Food Traditions: Greek Easter Feasting
Easter Sunday is the most important day in the Greek Orthodox calendar. Whilst not all Greeks observe the religious elements of the holiday, most continue to get involved in the celebrations and enjoy the food traditions that have defined Easter festivities in Greece for centuries. We asked MasterChef Champion Irini Tzortzoglou to tell us how she celebrates Easter in Greece with family and friends.
When is easter celebrated in greece?
This year Easter Sunday falls on the 24th of April in the Orthodox calendar, but preparations and traditions begin long before this. It all starts before Lent when we eat pretty much all the dairy, meat, and fish we have in our fridge, to prepare for the ‘famine’ to come. This is followed by ‘Clean Monday’ (7th March), the first day of Lent, when huge parties are held, often outdoors in the early spring air, and a vast array of vegan and vegetarian dishes are prepared and eaten
“On Clean Monday huge parties are held, often outdoors in the early spring air, and a vast array of vegan and vegetarian dishes are prepared and eaten.”
Lent lasts for the Forty days leading up to Easter Sunday. The Friday before this is Good Friday when mainly raw vegetables are eaten. Then on Easter Saturday after ‘Christ Is Risen’ has been sung in the churches, those returning home break their fast with the traditional ‘love it or hate it’ magiritsa soup. Made with lamb offal pieces, the theory is the soup prepares the digestive system for the barrage of food that is to come on Easter Sunday.
How do you prepare the easter feast?
Preparations for the Sunday feast begin on Easter Saturday. I remember as a child being tortured by the aromas of all the sweet delicacies being baked that I couldn’t eat! The Greek Easter tsoureki bread, decorated with red eggs, is made in large quantities so that it can be enjoyed by the family but also given to friends, relatives, and neighbours.
“I remember as a child, being tortured by the aromas of all the sweet delicacies being baked!”
My favourite sweet Easter treat has to be the renowned Cretan kalitsounia or fanarakia or lychnarakia. Made with sweet pastry that is rolled out, cut into shapes, and filled with sweet, fresh mizithra cheese. Chopped mint or cinnamon is also added for extra flavour. The city patisserie shops are of course filled with Easter biscuits, chocolate bunnies, and all types of desserts and cakes to take as gifts when invited for Easter lunch.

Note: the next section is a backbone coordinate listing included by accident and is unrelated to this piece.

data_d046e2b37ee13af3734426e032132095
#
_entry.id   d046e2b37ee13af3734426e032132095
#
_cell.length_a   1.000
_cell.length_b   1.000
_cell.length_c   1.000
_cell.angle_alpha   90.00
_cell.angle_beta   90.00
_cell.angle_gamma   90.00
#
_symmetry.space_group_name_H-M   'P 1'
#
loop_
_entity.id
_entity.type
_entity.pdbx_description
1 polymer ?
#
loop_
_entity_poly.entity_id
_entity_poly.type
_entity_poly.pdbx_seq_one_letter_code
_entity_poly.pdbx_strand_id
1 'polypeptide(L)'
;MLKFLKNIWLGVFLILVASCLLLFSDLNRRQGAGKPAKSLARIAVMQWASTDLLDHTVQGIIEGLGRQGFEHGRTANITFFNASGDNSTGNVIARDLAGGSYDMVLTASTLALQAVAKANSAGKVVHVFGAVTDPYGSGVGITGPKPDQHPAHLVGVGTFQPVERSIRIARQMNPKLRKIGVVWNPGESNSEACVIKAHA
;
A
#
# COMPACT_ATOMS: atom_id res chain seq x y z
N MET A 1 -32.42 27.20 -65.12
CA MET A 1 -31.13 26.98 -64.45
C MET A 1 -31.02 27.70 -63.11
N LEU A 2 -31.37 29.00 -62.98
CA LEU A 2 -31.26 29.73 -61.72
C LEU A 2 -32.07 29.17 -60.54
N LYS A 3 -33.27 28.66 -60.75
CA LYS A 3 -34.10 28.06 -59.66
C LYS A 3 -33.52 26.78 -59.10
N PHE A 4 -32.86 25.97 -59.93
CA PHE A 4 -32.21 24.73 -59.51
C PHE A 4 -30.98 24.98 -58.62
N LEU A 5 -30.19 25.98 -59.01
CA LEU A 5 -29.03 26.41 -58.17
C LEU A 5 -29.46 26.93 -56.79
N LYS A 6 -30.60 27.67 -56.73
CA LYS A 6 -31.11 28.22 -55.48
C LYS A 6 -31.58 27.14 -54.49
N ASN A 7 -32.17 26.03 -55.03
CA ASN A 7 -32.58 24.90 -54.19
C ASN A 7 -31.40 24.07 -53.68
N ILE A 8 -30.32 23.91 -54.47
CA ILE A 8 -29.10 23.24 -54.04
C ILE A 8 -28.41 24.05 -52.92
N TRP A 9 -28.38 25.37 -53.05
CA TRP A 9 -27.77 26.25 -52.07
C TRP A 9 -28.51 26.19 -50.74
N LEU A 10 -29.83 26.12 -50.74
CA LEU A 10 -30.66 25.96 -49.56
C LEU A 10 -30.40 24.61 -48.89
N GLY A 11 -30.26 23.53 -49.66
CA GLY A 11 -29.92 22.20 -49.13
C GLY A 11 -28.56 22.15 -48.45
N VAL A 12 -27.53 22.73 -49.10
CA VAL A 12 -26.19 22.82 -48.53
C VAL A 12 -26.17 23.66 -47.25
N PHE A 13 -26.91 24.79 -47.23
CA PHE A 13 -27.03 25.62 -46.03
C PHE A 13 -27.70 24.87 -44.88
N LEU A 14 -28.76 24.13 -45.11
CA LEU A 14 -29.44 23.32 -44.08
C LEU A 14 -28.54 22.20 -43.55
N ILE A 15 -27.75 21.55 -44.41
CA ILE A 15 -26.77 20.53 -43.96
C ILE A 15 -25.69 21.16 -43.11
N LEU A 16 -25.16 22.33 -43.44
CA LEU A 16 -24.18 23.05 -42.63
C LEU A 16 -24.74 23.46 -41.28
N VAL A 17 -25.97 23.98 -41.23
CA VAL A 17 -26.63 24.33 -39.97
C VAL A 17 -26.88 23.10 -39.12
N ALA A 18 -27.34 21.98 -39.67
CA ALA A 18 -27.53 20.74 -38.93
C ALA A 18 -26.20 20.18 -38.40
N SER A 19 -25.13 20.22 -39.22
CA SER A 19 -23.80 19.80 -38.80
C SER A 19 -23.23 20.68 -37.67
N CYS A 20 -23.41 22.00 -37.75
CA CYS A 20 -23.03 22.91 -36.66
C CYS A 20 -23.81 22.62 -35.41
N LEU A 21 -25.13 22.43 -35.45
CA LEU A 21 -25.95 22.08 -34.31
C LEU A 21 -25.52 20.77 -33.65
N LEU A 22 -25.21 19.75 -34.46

what do you eat on easter sunday?
Finally, on Easter Sunday, all over Greece, lambs are roasted on a spit, more offal wrapped in intestines is also cooked on a spit and lots of dairy and other treats are served. The choice of lamb is supposed to represent Christ, the Holy Lamb of God. It is traditional that townspeople return to their home villages in the countryside to visit their families or celebrate Easter at their holiday homes, but always in large groups and with plenty of food and loud music.
“On Easter Sunday, all over Greece, lambs are roasted on a spit”
It is a wonderful time for children who can’t wait to go to church holding the beautiful, long, ornate candle gifted by their Godparents, set fire to the Judas pile of dried twigs, or, much to the horror of the adults, light hundreds of tiny throw bangers!
what are your favourite easter traditions?
Before the Easter weekend festivities, traditionally on Good Thursday, there is lots of fun to be had hard boiling eggs, dyeing them red, and decorating them with imagination and artistic flair to create beautiful patterns. The significance of this comes from the early Christians of Mesopotamia, who stained them with red colouring, in memory of the blood of Christ, shed at His crucifixion.
“Although the modern custom is to give chocolate eggs, in Greece we do both, observing tradition but getting our chocolate fix too.”
Red eggs have lots of different uses throughout the Easter holiday, we bake them into the Tsoureki bread, use them as beautiful table decorations and children even play a game with them! The game is called ‘Tsougrisma’, which means ‘clinking together’ or ‘clashing’ and involves two players trying to crack both the top and bottom of their opponent’s egg. It’s so much fun! Although the modern custom is to give chocolate eggs, in Greece we do both, observing tradition but getting our chocolate fix too.
cookalong with irini tzortzoglou
We’re excited to have our very own Greek MasterChef bringing her culinary magic to our Easter Cookalong on Thursday 14th April at 6pm. Irini will be cooking one of the most popular of all our Greek menus, Lamb Kleftiko & Braised Baby Gem with Avgolemono sauce. The event is completely free to join, all you need to do is order your recipe box before Monday 11th April at 4pm.